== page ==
Thesis statements and topic sentences help organize the ideas in an essay. Academic writers are expected to use thesis statements and topic sentences.
Academic essays are often organized using the following pattern: Introduction—the first paragraph of the essay. The thesis statement is usually the last sentence of the introductory paragraph. Body paragraphs—the paragraphs. Each of these body paragraphs usually begins with a topic sentence. Last paragraph—Called the conclusion or concluding paragraph. This paragraph should reiterate the thesis idea and wrap up the entire essay to bring it to a meaningful close.
A thesis statement conveys the overall idea of the entire essay and is usually (though not always) the last sentence of the first paragraph of the essay.
A thesis statement presents your essay’s limited subject and your point of view, or attitude, about the subject. Think of the thesis statement as answering the questions “So what?” and “What difference does it make?” about your essay topic. There is no specific “correct” length for a thesis statement. It’s okay if the sentence seems long, as long as it conveys the entire point of your essay.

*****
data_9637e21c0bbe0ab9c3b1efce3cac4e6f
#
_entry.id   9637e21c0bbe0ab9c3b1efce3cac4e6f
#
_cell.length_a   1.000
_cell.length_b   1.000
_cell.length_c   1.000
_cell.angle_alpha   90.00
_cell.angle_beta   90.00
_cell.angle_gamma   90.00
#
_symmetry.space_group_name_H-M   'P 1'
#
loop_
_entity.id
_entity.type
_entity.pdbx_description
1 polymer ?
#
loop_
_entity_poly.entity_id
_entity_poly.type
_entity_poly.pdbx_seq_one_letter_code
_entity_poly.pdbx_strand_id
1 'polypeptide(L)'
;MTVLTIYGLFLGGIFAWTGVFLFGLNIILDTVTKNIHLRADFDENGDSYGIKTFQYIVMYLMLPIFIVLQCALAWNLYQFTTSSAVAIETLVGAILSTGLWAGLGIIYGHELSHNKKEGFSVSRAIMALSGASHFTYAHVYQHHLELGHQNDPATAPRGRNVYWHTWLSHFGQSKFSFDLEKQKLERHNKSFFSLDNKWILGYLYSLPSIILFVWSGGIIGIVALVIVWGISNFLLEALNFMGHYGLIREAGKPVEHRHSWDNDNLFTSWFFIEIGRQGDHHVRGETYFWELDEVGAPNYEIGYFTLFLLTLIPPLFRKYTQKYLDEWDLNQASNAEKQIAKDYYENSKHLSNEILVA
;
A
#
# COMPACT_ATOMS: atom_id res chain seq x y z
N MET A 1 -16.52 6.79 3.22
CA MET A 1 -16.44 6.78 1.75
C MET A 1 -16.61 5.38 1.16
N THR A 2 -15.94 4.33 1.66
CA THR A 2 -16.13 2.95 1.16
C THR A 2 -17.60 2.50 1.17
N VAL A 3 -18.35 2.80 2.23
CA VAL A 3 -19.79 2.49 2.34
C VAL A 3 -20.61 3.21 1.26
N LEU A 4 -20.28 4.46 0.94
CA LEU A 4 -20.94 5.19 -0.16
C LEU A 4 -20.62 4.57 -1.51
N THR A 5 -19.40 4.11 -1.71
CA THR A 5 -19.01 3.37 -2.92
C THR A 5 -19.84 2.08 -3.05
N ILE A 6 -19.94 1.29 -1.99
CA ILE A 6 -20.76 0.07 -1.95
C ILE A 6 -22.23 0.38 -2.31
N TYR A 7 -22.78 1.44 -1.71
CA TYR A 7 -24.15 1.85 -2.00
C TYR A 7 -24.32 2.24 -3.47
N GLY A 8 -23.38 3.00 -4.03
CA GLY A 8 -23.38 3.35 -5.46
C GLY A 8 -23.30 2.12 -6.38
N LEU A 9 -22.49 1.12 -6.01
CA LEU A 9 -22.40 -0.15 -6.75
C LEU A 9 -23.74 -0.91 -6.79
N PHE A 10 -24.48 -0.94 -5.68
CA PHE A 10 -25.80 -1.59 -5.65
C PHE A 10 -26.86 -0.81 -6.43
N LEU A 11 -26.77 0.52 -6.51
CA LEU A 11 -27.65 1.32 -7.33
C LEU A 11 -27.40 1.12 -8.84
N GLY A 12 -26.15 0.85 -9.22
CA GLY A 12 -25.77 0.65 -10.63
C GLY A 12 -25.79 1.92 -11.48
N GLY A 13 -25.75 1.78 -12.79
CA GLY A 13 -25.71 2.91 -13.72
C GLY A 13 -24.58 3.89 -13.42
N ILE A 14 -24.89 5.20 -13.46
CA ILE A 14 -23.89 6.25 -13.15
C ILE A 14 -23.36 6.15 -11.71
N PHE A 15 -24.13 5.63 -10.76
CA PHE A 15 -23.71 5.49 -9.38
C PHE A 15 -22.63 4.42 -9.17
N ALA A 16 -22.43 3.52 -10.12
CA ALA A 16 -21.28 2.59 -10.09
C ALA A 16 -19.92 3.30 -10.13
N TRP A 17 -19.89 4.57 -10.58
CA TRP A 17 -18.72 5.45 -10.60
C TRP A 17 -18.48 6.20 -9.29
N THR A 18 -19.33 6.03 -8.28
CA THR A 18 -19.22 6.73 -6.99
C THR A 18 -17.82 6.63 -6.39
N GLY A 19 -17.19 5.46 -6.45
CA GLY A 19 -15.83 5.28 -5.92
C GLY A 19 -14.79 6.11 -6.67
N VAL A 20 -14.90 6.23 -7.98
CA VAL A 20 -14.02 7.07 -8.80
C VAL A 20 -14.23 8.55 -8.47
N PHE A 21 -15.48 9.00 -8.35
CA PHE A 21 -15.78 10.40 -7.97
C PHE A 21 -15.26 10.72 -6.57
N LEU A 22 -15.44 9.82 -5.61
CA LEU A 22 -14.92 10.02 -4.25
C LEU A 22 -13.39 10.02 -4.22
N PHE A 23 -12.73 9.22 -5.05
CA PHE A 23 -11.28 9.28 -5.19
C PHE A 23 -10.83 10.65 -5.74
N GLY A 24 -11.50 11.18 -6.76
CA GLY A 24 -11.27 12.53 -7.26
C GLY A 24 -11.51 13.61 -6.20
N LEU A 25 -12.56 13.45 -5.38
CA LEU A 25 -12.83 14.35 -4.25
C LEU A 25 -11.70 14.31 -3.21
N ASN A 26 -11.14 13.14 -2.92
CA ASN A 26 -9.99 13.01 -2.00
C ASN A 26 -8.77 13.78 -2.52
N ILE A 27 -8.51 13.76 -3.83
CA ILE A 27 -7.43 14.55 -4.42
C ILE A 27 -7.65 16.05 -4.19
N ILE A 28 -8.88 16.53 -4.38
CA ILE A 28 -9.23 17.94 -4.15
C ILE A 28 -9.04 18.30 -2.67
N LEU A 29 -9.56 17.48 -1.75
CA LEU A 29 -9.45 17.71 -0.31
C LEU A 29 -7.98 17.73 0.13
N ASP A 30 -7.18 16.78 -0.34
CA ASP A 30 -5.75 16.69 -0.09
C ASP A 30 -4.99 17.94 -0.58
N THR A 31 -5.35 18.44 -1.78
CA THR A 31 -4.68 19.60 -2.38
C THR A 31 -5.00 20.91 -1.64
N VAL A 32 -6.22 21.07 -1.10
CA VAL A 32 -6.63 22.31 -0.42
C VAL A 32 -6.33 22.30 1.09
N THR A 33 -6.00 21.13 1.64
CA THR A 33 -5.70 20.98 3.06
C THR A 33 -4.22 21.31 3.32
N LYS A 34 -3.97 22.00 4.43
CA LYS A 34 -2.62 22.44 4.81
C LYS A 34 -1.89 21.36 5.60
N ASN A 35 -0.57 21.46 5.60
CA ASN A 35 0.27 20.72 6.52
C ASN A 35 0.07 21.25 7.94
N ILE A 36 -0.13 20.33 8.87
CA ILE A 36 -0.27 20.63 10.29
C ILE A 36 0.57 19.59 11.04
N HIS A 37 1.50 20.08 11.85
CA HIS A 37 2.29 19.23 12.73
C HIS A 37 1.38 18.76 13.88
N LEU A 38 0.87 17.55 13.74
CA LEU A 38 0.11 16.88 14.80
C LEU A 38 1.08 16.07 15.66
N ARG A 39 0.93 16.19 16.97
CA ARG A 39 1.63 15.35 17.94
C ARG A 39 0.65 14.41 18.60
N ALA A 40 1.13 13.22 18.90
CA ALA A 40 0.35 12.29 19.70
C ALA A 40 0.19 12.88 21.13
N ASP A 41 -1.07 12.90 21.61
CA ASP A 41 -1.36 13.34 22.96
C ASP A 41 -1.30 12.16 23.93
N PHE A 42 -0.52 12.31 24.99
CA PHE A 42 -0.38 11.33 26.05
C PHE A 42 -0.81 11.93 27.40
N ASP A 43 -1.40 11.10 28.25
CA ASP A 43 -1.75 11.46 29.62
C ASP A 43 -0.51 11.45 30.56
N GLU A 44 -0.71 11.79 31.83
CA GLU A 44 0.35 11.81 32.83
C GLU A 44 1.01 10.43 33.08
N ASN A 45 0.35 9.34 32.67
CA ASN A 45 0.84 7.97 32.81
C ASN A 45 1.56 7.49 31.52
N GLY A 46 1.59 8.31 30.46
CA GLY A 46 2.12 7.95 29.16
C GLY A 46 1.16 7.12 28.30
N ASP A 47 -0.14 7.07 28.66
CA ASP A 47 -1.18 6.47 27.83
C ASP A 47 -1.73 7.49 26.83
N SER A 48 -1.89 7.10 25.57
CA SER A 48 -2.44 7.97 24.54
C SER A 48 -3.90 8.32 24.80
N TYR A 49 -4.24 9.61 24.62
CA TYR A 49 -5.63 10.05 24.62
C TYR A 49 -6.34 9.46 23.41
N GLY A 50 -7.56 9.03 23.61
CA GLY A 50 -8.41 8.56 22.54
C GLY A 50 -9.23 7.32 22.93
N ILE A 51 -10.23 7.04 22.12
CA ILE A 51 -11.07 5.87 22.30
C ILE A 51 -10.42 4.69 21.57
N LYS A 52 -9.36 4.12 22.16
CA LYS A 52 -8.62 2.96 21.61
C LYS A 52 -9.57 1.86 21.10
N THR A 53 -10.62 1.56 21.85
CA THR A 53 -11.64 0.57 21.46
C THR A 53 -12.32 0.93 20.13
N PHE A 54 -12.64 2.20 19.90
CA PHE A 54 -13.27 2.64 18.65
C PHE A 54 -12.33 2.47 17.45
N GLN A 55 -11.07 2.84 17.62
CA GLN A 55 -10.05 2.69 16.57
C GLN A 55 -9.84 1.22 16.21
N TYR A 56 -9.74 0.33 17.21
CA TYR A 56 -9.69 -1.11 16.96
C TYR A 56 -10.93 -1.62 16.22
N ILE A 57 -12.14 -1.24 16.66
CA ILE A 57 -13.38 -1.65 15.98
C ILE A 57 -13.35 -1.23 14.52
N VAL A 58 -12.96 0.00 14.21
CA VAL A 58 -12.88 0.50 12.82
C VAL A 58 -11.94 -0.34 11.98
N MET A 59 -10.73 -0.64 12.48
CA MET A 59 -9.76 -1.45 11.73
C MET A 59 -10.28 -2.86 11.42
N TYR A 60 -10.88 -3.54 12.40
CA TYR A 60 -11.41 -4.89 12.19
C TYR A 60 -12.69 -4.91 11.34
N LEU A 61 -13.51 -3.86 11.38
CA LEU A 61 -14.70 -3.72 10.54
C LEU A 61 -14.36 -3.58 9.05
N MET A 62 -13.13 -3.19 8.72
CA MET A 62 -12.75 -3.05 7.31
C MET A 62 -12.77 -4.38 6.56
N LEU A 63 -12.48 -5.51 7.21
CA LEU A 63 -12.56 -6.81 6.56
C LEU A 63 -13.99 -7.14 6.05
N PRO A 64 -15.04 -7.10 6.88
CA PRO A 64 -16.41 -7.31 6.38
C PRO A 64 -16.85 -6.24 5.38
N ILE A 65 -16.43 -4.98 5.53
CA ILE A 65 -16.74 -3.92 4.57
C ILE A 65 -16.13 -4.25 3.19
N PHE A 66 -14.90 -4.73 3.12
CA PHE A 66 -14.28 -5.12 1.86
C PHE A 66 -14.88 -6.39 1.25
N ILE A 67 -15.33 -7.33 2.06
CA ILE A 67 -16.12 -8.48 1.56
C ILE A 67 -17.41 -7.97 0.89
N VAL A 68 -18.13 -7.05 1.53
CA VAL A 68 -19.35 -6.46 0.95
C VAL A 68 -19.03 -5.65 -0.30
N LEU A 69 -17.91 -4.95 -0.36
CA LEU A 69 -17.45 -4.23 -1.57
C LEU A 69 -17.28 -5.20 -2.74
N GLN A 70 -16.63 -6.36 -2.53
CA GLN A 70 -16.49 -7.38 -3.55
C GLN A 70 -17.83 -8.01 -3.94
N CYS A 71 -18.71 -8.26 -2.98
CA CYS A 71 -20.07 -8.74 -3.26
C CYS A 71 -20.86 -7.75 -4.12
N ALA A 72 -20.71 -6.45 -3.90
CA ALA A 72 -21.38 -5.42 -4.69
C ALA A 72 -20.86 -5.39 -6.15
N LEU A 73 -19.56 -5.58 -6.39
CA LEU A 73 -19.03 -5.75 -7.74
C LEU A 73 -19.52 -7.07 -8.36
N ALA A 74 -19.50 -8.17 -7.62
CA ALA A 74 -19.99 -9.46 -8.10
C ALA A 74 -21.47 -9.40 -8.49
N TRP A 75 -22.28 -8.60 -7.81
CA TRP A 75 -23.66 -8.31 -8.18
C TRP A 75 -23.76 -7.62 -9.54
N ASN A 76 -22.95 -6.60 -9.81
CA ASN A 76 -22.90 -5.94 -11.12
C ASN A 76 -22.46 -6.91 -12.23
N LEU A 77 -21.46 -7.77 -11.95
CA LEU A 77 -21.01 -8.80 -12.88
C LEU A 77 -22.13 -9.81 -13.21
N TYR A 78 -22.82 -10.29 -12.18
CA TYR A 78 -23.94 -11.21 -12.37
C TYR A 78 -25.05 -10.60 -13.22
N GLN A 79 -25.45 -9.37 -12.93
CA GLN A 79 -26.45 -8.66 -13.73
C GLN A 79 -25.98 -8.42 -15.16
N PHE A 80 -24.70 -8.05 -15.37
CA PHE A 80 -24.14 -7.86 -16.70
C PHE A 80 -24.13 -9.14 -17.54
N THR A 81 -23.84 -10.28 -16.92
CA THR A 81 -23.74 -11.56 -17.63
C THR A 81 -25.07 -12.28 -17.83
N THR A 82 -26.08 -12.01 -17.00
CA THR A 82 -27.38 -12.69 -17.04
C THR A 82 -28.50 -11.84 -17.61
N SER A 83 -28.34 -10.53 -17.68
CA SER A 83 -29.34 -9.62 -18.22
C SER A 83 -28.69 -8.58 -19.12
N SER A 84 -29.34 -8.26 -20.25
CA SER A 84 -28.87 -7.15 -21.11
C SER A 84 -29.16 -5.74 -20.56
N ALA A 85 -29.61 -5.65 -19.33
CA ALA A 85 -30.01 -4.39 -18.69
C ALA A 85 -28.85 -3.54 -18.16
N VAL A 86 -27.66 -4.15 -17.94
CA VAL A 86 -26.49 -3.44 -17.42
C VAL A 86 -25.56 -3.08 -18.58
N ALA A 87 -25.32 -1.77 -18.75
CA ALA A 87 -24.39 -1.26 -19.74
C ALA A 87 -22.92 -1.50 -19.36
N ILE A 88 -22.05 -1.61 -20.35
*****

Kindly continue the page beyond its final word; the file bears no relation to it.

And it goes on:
Don’t make an announcement. Some writers use the thesis statement merely to announce the limited subject of their paper and forget to indicate their attitude toward the subject. Don’t make a factual statement. Your thesis and thus your essay should focus on an issue capable of being developed as a position. Your thesis point should be arguable. If a fact is used as a thesis, you have no place to go; a fact generally doesn’t invite much discussion. Don’t make a broad statement. Avoid stating your thesis in vague, general, or sweeping terms. Broad statements make it difficult for readers to grasp your essay’s point. Think of how you might answer these questions: “What’s the point I want to make?” and “What do I want my reader to know and think about this subject?”...
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